Omri 1

What about simplifying with just a few scores or letters, like A, B, and C grades for restaurant hygiene?  Alas, boiling complex data down to a manageable form usually eliminates or distorts relevant factors.  So a recent study by Daniel Ho at Stanford found that the volatility of restaurant cleanliness and the discretion given to inspectors make hygiene scores unreliable and even misleading – and do not detectably help public health.  There is almost no evidence that the simplest of all scores – the loan’s APR – has helped people make better loan decisions, and there is plenty of evidence that it didn’t. 

If disclosures are so futile, why do lawmakers keep mandating them?  Because disclosure mandates look like easy solutions to hard problems.  When crises occur, lawmakers must act.  Regulation with bite provokes bitter battles (often stalemate); mandated disclosure wins sweet accord (near unanimity).  Mandated disclosure appeals to both liberals (personal autonomy and transparency) and conservatives (efficient markets).   And as one financier admitted, "I would rather disclose than be regulated."  

But disclosures are not just inept. They can be harmful. Disclosure mandates spare lawmakers the pain of enacting more effective but less popular reforms.  Disclosures help firms avoid liability, even when they act deceptively or dangerously. Disclosures can be inequitable, for complex language is likelier to be understood by those who are highly educated and to overwhelm and confuse those who aren’t. Mandated disclosures can crowd out better information (time spent “consenting” patients cannot be spent treating them).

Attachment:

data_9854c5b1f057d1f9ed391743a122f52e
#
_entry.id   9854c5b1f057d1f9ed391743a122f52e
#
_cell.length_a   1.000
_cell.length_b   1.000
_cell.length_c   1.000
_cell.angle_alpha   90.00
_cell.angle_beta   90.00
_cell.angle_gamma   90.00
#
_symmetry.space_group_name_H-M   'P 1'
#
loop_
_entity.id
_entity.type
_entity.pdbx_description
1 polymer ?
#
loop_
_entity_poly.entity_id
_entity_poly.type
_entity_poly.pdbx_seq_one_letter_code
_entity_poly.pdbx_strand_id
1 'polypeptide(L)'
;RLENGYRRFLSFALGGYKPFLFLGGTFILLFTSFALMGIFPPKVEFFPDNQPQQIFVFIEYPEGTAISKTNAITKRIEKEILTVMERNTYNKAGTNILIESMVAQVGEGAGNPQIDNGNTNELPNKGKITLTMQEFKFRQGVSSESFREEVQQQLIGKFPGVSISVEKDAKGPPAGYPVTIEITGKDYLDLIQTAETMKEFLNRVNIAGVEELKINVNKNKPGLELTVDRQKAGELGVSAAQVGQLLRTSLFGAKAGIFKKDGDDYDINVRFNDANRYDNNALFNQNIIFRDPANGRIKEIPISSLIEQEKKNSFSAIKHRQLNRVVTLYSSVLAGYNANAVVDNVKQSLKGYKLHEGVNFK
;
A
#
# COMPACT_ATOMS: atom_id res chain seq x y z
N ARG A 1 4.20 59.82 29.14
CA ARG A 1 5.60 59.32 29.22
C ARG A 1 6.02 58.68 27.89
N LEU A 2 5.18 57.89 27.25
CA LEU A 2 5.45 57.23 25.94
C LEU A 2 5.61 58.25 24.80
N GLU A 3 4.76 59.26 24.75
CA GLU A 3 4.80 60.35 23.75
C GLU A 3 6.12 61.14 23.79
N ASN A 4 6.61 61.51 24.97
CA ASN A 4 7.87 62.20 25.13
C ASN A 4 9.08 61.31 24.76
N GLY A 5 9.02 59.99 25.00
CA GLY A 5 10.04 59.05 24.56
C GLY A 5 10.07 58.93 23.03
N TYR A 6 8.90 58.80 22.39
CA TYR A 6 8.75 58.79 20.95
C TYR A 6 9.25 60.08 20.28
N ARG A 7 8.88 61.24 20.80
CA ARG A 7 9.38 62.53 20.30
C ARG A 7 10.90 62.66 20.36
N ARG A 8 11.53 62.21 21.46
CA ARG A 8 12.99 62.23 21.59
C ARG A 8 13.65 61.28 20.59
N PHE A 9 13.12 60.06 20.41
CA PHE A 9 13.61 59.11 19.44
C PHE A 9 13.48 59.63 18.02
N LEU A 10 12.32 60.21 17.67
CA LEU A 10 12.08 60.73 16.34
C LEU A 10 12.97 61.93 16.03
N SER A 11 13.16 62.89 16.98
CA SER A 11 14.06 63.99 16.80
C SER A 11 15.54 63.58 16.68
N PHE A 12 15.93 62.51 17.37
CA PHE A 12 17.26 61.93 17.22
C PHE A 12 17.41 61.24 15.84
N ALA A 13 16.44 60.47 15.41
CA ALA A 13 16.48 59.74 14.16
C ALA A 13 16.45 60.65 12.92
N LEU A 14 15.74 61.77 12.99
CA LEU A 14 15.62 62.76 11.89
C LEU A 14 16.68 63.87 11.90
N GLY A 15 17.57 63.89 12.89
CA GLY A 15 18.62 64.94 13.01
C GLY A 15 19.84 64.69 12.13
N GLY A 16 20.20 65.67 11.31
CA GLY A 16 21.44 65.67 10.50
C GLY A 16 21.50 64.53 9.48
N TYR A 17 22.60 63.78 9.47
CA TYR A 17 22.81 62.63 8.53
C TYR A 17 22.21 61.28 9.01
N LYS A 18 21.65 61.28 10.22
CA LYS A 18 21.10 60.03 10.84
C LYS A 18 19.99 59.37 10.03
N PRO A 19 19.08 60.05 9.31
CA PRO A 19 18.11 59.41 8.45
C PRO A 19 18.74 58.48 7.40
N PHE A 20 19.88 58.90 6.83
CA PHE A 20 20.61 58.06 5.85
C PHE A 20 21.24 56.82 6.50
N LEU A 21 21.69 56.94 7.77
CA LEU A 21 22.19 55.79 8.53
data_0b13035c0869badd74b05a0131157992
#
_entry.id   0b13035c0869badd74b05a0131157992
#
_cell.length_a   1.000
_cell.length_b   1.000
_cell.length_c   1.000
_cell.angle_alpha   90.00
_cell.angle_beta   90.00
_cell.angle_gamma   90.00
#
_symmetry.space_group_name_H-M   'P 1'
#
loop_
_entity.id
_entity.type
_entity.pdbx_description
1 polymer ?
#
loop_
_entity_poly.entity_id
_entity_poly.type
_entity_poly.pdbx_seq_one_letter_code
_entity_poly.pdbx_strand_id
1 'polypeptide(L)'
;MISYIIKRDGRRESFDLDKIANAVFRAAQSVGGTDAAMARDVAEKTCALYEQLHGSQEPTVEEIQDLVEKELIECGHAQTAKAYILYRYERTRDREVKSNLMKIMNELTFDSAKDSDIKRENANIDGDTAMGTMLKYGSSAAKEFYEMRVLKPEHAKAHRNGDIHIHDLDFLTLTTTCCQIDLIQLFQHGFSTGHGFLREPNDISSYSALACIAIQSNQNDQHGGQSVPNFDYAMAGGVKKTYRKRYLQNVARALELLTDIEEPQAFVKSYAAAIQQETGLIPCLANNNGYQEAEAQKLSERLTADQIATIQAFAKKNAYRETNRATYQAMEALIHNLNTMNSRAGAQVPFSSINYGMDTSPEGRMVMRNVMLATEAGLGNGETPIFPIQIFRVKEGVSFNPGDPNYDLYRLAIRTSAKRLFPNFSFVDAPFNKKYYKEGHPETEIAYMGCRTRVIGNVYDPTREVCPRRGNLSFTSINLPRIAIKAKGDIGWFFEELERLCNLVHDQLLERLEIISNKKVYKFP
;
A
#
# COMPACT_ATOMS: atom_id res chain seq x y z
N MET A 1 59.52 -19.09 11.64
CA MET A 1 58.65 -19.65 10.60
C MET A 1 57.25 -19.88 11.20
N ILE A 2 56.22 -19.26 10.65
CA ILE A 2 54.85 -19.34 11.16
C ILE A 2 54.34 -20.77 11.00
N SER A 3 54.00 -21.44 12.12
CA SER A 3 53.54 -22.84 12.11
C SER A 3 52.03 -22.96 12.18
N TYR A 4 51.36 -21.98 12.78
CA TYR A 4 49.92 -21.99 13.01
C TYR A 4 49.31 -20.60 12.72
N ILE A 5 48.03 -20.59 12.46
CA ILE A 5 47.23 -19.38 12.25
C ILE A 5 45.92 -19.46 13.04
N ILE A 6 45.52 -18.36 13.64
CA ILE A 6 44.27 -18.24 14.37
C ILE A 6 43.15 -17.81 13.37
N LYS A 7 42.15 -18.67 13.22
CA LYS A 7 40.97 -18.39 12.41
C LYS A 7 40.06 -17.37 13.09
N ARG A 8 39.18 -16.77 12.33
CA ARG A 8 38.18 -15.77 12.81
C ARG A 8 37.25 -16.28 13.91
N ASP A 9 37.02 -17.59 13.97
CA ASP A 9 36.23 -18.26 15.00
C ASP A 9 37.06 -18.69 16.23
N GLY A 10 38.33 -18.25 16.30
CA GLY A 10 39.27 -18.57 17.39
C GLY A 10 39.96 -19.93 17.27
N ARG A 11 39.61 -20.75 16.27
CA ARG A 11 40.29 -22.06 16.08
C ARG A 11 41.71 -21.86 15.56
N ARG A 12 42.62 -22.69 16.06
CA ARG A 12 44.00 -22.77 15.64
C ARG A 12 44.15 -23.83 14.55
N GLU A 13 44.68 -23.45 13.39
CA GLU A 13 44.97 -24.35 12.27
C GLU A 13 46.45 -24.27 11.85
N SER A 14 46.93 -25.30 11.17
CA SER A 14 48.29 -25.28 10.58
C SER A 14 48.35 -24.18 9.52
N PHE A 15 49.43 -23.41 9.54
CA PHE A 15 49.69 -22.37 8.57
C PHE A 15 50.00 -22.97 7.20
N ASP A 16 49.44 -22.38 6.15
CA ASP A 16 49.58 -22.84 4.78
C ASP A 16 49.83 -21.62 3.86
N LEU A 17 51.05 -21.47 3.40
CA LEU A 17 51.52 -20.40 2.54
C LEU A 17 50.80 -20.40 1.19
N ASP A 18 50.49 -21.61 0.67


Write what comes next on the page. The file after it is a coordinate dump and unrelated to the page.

We are often asked what should replace mandated disclosure.  If it does not work, little is lost in abandoning it.  And if it cannot work, the rational response is not to search for another (doomed) panacea, but to bite the bullet and ask which social problems actually require regulation and what regulation might actually lessen the problem. We do not envy lawmakers the hard work of helping people cope with the modern consumer’s life.  But persisting in mandating disclosures is, as Samuel Johnson said of second marriages, the triumph of hope over experience.

Ben-Shahar is Leo and Eileen Herzel Professor of Law, University of Chicago.

Schneider is the Chauncey Stillman Professor of Law and Professor of Internal Medicine, University of Michigan.

September 12, 2014 in About this Blog, Books, Recent Scholarship, True Contracts, Web/Tech | Permalink | Comments (0) | TrackBack (0)

Thursday, September 11, 2014

Introducing the Authors: More Than You Wanted to Know

Next week, we on the ContractsProf Blog will be hosting a virtual symposium on Omri Ben-Shahar & Carl Schneider's new book, More Than You Wanted to Know: The Failure of Mandated Disclosure.  
The symposium will feature contributions from Aditi Bagchi, Steven Burton, Ryan Calo, Robert Hillman, Nancy Kim, Ethan Leib and Lauren Willis, among others.  The first five will go up next week, followed by more the following week, with responses from the authors interspersed.